The Last of the Firedrakes (The Avalonia Chronicles #1)
I received a copy of this book via Netgalley in exchange for an honest review.
What I Liked
- Rafe: My feelings for Rafe remind me of that pen commercial where the guy isn’t doing anything, but the girls still fawn over him. Rafe doesn’t do much in the story other than safe Aurora and yet I love his character. I love that he’s always there to save Aurora in the nick of time (like a superhero) and expresses his emotions in the most boy-like way (telling Aurora not to get into trouble while he’s away). Even though Rafe doesn’t play a large role in the story, just having him in Aurora’s life made Aurora do things that made me laugh. (Most readers probably won’t find the story funny, but I stopped taking Aurora seriously early on.)
- The end: At the 65/70% mark, the story begins to pick up. This is because the latter part of the book has a “big reveal,” the confrontation/fight scene, and details that set up the next book. However, if, like me, you pick up on the clues presented at the beginning of the story, the ending is pretty predictable. I think the only thing that drove me to finish the story was my desire to see my predictions come true. Additionally, the ending was good because it seemed to be a faster pace than the rest of the book. It doesn’t deviate far from the Aurora gets in trouble, is saved, gets scolded cycle, but it seems more interesting and slightly faster. Plus, the details that set up the next book have me waiting in anticipation.
What I Disliked
- Aurora: For the first 10-15% of the story, Aurora spends most of the time crying. Sure, there are parts that warrant a few tears. But she’d start crying at the drop of a dime, which became annoying quickly. The rest of the book Aurora spent her time making bad decisions that I just knew were going to blow up in her face. Again, once I stopped taking the story seriously the story became funnier because it was just a matter of waiting to see what went wrong next. Aurora’s behavior and actions are what caused the predictable cycle of the story. Besides continuously getting into trouble, I didn’t like Aurora simply because she didn’t give me a reason to like her. Every time she vowed to take responsibility and behave like the queen people needed, she would action in a way similar to before she promised to improve thus showing no improvement in her character.
- Writing style: My feelings about the writing style are all over the place. This is partly because the writing seems to change a lot. Therefore, instead of trying to write a coherent paragraph detailing what bothered me, I’m going to use bullet points to hopefully get my point across.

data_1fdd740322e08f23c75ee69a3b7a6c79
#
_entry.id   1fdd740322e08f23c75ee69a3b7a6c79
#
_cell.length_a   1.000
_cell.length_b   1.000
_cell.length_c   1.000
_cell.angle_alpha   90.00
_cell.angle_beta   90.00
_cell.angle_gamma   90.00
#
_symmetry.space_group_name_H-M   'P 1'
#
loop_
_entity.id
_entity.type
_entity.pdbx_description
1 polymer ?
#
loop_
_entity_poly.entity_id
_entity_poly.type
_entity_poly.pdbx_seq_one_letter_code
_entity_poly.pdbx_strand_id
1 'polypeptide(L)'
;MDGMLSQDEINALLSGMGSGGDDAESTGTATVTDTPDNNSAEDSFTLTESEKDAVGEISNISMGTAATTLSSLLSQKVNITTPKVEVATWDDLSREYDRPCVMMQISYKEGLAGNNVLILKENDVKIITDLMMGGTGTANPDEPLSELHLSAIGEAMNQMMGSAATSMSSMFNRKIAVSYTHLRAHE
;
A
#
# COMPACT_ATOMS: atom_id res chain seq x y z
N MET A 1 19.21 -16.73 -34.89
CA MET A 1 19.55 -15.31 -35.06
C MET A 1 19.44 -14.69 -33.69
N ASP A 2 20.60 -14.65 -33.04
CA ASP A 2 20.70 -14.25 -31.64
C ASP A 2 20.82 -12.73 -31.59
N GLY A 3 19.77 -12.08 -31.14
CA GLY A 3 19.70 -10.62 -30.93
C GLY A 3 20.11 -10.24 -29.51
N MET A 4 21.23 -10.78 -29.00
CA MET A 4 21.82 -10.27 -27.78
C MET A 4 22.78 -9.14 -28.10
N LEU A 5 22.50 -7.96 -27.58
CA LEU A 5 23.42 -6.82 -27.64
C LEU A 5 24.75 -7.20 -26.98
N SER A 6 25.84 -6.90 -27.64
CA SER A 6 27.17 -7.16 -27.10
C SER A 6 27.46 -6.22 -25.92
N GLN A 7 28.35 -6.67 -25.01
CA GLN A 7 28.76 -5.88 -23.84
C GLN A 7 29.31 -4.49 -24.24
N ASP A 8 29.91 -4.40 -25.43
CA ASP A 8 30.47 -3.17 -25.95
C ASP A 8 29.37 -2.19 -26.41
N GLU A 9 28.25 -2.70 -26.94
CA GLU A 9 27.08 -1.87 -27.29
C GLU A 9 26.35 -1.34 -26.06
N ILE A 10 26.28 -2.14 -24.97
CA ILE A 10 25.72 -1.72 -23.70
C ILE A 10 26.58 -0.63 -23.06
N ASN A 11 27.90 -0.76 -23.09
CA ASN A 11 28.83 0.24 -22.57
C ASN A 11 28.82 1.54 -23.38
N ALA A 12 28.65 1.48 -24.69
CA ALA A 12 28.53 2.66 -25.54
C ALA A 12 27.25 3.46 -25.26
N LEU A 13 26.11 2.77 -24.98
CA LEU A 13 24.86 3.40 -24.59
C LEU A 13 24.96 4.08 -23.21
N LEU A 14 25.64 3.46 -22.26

- Cliches: From holding a forgotten breath to miniscule pieces of time feeling like chunks of time to stereotypical physical descriptions, this book is riddled with cliches. Writing isn’t easy, but for once, can the protagonist keep breathing? Can seconds just feel like seconds? Does plain have to mean brown hair and brown eyes? (The last one is just me being picky because I have dark brown eyes and dark brown/black hair and I don’t want to think of myself as plain.)
- Tone: Aurora goes from a modern universe where smartphones and social media rule to an old-fashion realm where there’s no electricity and multiple kingdoms yet linguistically she transitions effortlessly. She has some trouble remembering the different statuses, but rarely is Aurora ever called out on talking differently.She credits some of her knowledge on previous internet research, but I think a more accurate portrayal of someone going through Aurora’s journey is someone who repeatedly stumbles over his/her speech as s/he picks up on that realms mannerisms. Again I’m being picky, but I just feel like the transition went too smoothly. I would have been totally freaking out and in withdrawal once it fully clicked that I couldn’t watch my favorite YouTubers or check my email anymore.
Overall, The Last of the Firedrakes isn’t a terrible story, but it’s the ending that has me wanting to continue with the trilogy. If not for that, I would give up on Aurora, the cliches, and the predictability.